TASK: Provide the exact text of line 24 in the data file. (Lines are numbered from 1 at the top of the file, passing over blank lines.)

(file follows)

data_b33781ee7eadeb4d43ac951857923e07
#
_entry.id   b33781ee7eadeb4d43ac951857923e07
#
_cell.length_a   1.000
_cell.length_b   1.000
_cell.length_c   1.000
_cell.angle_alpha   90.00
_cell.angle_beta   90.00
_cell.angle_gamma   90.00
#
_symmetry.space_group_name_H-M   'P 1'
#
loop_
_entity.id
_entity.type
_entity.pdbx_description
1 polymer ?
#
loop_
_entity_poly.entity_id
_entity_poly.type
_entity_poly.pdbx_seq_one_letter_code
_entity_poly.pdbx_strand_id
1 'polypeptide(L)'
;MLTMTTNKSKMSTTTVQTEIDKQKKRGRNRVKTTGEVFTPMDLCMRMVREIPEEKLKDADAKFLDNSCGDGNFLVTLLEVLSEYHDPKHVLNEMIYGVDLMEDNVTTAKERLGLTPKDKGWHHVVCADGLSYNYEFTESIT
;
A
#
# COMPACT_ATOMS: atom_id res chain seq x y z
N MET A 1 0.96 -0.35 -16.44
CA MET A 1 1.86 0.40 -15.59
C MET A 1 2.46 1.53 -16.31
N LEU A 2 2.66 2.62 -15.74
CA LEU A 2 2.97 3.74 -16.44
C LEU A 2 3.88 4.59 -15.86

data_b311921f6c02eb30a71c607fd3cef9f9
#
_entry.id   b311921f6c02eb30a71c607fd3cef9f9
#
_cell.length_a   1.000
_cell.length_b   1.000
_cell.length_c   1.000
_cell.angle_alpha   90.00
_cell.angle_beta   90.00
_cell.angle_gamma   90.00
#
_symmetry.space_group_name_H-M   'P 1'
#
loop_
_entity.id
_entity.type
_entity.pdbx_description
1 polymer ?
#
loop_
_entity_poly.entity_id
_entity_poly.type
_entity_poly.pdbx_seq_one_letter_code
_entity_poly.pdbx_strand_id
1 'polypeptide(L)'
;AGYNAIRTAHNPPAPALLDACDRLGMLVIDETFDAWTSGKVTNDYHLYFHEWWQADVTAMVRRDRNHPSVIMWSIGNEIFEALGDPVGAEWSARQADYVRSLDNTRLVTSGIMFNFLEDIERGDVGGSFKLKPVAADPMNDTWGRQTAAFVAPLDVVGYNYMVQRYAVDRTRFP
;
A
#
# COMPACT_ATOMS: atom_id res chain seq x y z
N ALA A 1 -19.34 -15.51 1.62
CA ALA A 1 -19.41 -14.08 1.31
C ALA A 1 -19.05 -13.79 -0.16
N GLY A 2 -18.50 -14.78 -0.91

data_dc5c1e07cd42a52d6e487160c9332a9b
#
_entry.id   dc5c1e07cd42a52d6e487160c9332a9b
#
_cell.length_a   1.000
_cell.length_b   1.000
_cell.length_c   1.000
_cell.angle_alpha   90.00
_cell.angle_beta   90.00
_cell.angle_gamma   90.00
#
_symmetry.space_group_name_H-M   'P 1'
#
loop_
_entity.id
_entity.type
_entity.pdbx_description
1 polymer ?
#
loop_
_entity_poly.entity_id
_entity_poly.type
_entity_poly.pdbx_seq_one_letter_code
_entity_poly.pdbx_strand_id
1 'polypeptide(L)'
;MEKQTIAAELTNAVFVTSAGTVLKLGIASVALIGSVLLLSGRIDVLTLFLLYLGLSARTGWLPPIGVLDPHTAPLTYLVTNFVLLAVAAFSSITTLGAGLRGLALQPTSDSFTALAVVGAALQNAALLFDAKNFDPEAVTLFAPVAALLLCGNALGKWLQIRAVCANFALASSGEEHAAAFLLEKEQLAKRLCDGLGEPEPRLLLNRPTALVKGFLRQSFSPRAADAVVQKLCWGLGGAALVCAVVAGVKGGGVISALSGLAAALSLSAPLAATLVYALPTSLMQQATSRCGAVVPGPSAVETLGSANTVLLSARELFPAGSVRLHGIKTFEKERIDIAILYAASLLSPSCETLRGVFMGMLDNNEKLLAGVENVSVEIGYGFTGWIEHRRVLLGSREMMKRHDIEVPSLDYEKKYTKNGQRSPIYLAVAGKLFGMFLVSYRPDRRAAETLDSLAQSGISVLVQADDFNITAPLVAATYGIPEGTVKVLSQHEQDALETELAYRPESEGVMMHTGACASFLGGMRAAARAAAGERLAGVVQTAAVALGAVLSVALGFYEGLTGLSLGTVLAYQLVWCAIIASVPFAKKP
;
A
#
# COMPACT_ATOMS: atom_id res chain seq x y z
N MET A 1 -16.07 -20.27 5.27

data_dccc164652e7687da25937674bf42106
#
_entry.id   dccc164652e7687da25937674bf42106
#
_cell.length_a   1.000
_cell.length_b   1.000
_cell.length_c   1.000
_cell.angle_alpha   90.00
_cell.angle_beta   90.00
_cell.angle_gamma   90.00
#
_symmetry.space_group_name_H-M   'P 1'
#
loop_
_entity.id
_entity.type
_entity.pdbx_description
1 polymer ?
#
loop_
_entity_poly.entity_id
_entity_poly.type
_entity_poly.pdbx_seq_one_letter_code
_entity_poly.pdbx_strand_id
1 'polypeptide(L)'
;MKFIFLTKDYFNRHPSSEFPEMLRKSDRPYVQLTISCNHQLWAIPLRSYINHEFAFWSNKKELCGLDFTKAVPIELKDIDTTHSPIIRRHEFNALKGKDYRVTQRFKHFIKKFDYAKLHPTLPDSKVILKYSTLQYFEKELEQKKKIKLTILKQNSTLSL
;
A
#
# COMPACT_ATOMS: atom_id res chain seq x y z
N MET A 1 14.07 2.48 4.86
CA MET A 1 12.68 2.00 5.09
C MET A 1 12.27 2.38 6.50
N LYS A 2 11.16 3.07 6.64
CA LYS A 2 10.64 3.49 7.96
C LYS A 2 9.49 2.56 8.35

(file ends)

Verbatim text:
_entity_poly.pdbx_strand_id